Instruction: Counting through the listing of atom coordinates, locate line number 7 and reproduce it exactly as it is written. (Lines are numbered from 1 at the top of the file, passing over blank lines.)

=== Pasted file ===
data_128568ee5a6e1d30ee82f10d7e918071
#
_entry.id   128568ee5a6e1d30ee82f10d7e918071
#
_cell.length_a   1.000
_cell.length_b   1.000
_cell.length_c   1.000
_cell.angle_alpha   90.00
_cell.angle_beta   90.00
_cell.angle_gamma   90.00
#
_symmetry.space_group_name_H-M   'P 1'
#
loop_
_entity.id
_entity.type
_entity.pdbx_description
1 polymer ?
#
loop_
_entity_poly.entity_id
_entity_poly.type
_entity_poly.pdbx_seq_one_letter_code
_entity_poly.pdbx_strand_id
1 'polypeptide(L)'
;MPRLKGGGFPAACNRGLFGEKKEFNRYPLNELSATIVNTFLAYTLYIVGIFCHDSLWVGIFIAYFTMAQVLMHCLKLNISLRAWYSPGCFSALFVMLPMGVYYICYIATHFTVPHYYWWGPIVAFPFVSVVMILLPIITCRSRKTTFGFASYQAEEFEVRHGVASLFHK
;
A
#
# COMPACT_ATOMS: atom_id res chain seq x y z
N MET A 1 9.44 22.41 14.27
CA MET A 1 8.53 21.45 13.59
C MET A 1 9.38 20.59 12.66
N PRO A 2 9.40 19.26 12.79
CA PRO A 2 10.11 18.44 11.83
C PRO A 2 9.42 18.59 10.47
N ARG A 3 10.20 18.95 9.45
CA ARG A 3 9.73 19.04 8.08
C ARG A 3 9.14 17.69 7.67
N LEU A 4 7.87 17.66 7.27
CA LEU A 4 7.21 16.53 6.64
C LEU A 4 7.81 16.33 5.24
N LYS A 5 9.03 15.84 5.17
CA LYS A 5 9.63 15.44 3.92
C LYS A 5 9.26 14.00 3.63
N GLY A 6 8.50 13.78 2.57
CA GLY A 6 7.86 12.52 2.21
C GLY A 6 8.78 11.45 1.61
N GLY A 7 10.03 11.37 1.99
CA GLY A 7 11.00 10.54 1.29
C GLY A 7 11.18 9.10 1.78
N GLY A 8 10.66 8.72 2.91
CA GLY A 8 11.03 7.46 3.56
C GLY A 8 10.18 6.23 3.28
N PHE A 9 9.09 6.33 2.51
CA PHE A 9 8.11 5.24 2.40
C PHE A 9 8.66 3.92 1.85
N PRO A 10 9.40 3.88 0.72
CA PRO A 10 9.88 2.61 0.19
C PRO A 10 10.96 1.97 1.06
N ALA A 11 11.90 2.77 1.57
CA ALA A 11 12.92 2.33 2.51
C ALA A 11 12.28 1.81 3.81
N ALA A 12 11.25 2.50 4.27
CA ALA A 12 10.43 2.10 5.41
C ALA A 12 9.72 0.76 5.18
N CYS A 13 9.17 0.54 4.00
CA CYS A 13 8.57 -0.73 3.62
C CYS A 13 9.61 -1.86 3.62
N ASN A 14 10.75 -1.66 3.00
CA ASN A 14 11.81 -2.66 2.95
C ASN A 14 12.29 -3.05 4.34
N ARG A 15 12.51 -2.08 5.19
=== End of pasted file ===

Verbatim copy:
_cell.length_c   1.000